Having this knowledge in hand, you are an educated consumer. You now realize that you have a bargaining point with an auto reseller. (i.e. If the dealer is expecting to receive $4,000 for a vehicle he paid $1,600, he is anticipating a $2,400 gross profit.)You would also have a bargaining chip if you chose to buy from a private party. (The private individual probably chose to sell his vehicle outright to obtain more than the dealer would allow him on a trade-in.) Of course, the buyer must also take into consideration any vehicle warranty issues as well as inspection, and title fees, as well as if your purchase will be protected by the Lemon Law in your state. Of course you will need to know whether or not you can afford the payments:

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Once you have found the used vehicle of your dreams, don't get stuck with someone else's problem, check the vehicle out at CARFAX This is a semi-free service. By placing the VIN (Vehicle Identification Number) and your zip code into the Carfax search, a page will be displayed telling you how many issues this vehicle has against it. The issues you will be alerted to are whether the vehicle was rebuilt salvage, in a flood, a lemon, if there were any odometer problems; as well as involvement in any major accidents or floods. Carfax will also alert you as to whether the vehicle was ever stolen and whether this was a private vehicle or a leased, rental, or fleet vehicle.

Lemon check

If Carfax locates any documents on the vehicle, you will be required to pay to retrieve the information. If you are purchasing this vehicle from a dealer, simply request the Carfax printout on the vehicle. If the dealership refuses to oblige your request, consider yourself forewarned - FIND ANOTHER DEALER! (There is also a mirror site at Kelley Blue Book.)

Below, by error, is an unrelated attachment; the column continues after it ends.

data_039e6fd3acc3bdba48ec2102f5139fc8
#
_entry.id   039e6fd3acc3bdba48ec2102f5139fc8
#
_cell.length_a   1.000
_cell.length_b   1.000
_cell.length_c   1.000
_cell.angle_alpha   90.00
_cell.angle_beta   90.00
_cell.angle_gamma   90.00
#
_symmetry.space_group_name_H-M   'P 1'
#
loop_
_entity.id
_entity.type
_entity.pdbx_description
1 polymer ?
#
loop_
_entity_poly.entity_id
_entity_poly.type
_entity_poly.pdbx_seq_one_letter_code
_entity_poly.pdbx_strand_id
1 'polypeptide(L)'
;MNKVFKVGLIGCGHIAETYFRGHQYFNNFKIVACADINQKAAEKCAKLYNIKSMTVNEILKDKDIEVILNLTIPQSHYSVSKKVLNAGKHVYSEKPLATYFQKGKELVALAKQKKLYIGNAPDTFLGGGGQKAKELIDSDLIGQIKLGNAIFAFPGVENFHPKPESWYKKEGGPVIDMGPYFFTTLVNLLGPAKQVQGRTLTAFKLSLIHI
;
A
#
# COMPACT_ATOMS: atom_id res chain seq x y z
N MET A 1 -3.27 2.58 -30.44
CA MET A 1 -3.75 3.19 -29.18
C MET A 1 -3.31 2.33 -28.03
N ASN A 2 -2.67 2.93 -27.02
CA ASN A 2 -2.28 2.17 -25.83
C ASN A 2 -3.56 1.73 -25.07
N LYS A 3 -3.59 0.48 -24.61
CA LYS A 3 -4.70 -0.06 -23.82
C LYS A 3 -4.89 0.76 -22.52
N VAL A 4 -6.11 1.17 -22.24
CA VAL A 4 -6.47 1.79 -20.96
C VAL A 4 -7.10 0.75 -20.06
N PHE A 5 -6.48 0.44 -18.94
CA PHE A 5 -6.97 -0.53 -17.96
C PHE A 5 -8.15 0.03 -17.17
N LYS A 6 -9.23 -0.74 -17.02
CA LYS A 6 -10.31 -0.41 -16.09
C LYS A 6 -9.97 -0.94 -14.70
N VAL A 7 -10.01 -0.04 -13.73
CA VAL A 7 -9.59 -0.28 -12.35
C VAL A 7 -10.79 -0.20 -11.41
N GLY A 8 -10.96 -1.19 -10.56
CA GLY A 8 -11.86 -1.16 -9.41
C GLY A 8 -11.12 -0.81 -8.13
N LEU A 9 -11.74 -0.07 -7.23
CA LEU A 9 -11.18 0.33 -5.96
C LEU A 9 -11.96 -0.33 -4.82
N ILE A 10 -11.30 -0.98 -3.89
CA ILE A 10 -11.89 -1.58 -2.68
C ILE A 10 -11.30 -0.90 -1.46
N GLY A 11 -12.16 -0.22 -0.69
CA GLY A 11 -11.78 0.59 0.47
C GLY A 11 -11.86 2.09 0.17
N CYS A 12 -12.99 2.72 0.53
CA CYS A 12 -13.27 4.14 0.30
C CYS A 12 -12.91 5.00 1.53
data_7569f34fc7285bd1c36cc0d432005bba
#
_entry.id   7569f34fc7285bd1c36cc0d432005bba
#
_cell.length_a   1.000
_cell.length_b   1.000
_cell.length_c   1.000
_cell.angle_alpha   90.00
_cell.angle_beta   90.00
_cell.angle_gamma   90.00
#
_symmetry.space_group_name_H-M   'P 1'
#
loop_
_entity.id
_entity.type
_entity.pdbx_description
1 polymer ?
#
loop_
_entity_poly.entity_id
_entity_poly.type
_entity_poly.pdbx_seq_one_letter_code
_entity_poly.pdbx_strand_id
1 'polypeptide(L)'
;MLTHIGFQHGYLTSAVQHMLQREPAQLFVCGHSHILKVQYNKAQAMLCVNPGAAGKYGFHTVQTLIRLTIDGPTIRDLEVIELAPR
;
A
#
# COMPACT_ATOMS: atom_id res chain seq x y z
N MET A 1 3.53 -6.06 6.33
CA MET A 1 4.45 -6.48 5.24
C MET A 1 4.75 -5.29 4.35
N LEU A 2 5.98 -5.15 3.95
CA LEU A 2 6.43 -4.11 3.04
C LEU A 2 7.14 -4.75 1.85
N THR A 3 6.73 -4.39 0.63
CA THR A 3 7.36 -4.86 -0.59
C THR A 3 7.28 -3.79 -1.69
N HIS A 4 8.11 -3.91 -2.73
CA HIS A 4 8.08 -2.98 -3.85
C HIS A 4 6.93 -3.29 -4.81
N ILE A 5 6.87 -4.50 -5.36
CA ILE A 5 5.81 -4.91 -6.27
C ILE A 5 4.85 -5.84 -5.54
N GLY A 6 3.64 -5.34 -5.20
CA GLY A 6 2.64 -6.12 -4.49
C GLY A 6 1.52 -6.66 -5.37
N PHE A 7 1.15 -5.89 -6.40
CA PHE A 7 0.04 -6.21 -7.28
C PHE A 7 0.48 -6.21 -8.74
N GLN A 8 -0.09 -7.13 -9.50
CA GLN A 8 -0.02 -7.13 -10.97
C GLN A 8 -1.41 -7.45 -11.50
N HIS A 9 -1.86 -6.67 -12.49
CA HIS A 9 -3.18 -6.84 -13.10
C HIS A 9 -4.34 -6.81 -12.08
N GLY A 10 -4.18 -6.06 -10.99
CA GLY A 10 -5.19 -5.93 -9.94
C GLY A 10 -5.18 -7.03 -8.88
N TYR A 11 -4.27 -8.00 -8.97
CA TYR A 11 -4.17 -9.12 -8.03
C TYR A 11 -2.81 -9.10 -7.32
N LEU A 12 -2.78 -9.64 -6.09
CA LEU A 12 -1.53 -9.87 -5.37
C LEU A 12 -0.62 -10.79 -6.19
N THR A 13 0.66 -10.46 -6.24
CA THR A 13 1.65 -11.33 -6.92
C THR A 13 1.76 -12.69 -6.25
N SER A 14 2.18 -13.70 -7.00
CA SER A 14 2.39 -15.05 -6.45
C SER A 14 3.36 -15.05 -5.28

NOTE: There are other issues you may want to take into consideration when purchasing a vehicle. For example is the vehicle you are considering on the National Insurance Crime Bureau's (NICB) List of most commonly stolen vehicles in America? Hold your hats readers, the most common stolen car in 2000, according to NICB was not a Corvette, nor was it a Mercedes, in fact neither one of these vehicles even made the list. Believe it or not, the number stolen vehicle in America in 2000 was a Toyota Camry! The NICB also lists the top metropolitan theft areas in the United States. These factors may affect your insurance rate!

CCC Informational Services (CCCIS) has another list for 2000, which was released in March of 2001. CCCIS also offers a state-by-state look at the Top 25 Most Stolen Vehicles within each State. KNDU Television Channel 25 in Kennewick, WA offers the most recently updated list of stolen vehicles, and the Toyota Camry remains in the Number One Spot! Maybe you should think twice before purchasing a Camry.

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    Page Last Updated: 6/20/2002
    C 2002 L Munro